Home Page

Search/
Table
of Contents

Back Issues:
Acreage
Living

Back Issues:
Acreage
Answers

Other Links

 

Acreage Living

 
A bi-monthly newsletter for rural residents highlighting timely topics
on country living.
Iowa State University Extension
 

June - July 2004 issue: (download in pdf format)

County weed commissioners keep noxious weeds under control?
Appropriate fencing keeps livestock in place
How to manage aquatic vegetation
Safe handling of LP protects people and property
Know the law before letting your pets run free
Property surveys protect landowners from lot line disputes

 

County weed commissioners keep noxious weeds under control
By Russ BreDahl, ISU Extension Beef Forage Field Specialist

Fences are built for a variety of reasons. Those who live on acreages and farms often use fences as barriers to restrict livestock movement. These barriers may be physical, psychological, or both.

Physical barriers must be made from materials strong enough to prevent or discourage animals from going over, under, or through them. Wooden, woven wire, cable, and welded panel fences are examples of physical barriers. Psychological barriers inflict pain to discourage animals from
challenging physical barriers that by themselves would not contain them. Electrified and barbed wire fences are examples of psychological barriers. The higher cost of physical barrier fences may be justified in the following situations:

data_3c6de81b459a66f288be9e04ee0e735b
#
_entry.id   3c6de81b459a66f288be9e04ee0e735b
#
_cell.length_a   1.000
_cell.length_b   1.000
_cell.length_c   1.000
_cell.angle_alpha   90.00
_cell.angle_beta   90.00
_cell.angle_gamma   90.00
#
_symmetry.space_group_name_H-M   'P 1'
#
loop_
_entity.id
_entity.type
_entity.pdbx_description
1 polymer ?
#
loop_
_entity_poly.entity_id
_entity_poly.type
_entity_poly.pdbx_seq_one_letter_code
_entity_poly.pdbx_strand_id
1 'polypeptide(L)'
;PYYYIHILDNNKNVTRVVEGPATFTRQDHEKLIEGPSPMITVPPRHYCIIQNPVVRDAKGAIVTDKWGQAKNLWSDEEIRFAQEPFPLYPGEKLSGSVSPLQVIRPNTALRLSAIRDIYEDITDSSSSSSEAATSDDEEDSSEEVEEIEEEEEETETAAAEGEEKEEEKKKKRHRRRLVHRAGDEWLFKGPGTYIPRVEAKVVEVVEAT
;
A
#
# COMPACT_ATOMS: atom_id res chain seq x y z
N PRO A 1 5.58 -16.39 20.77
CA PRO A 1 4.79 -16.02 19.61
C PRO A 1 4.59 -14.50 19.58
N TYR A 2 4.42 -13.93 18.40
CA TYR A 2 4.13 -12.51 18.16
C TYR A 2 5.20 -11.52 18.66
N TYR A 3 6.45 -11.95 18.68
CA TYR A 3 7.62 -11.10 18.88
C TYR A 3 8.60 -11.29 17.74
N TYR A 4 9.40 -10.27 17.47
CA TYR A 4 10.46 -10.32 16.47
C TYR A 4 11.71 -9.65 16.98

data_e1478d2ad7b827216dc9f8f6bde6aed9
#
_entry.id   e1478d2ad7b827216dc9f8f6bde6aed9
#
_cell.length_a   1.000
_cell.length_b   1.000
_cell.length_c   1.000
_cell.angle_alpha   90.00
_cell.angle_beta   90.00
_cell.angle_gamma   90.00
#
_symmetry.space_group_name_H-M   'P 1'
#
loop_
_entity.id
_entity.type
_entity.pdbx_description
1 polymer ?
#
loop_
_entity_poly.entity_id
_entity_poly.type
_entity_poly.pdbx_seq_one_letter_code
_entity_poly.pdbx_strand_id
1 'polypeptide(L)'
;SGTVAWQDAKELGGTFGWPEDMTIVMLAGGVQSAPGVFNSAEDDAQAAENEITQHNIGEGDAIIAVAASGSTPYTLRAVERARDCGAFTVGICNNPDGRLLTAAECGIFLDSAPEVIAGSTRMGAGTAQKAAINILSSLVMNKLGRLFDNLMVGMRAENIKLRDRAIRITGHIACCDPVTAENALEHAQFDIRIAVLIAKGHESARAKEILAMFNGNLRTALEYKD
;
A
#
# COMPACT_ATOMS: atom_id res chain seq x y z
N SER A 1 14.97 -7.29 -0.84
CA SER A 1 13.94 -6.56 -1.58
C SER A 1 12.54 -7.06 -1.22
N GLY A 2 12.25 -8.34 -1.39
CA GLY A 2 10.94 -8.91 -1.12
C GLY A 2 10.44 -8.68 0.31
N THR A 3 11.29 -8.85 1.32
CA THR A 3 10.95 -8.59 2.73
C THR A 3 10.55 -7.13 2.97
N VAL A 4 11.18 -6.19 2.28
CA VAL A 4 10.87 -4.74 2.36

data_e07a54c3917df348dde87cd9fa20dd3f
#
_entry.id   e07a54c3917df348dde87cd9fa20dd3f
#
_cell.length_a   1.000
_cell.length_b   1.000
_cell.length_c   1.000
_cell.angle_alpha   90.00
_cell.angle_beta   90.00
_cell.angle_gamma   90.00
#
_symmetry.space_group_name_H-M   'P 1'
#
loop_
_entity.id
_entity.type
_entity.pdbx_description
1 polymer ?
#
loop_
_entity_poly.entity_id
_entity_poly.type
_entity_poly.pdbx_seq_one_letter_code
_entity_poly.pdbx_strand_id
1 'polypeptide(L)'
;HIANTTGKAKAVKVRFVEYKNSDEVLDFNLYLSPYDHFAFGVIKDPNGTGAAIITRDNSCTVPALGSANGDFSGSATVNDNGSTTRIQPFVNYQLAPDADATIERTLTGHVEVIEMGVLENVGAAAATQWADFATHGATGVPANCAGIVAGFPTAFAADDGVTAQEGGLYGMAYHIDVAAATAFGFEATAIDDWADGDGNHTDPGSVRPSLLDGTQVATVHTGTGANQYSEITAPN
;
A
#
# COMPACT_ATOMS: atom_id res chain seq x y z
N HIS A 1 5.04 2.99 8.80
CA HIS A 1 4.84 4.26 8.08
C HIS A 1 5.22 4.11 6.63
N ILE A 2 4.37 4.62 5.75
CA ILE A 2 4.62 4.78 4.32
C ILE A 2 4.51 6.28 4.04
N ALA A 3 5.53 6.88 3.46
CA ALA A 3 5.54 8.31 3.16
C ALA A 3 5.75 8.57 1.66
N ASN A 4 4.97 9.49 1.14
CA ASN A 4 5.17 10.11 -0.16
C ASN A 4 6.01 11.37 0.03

• Permanent fences
  • Property boundaries
  • Areas where animals will be crowded or excited
  • Areas where you expect to introduce animals that are not used to fences
  • Areas near stored feed or pesticides
  • Wherever fence failure has a high cost in time, risk, or money


Electrified fences offer cost, ease of construction, and flexibility advantages in the following situations:

  • Temporary fences
  • Difficult terrain (around curves, over hills and valleys, through brush, across wetlands, etc.)
  • Where animals are not crowded, excited, or spooked by dogs, coyotes, or humans
  • Subdividing pastures for management-intensive grazing
  • When you’re experimenting to determine the best location for a more permanent fence

Two ISU Extension publications have information about livestock fencing costs.

Estimated Costs of Livestock Fencing (FM 1855)

2004 Iowa Farm Custom Rate Survey (FM 1698)

More detailed information concerning design specifications and materials, especially for physical barrier fencing and working facilities, is available in a series of handbooks developed by Midwest Plan Service. You can view and order these handbooks at your local ISU Extension office.

  • Beef Housing and Equipment Handbook (MWPS-6)
  • Dairy Housing and Equipment Handbook (MWPS-7)
  • Horse Housing and Equipment Handbook (MWPS-15)
  • Sheep Housing and Equipment Handbook (MWPS-3)

You can read more about electrified and non-electrified fences with high-tensile wire in High-Tensile Wire Fencing (NRAES-11). Order this publication from NRAES, 152 Riley-Robb Hall, Ithaca, N.Y. 14853-5701.

Fencing Systems for CRP Land (CRP-8) is an ISU Extension publication that includes information about how electric fencing works and reasons it fails. Ask your county Extension office for a copy, or go to www.extension.iastate.edu/Publications/CRP8.pdf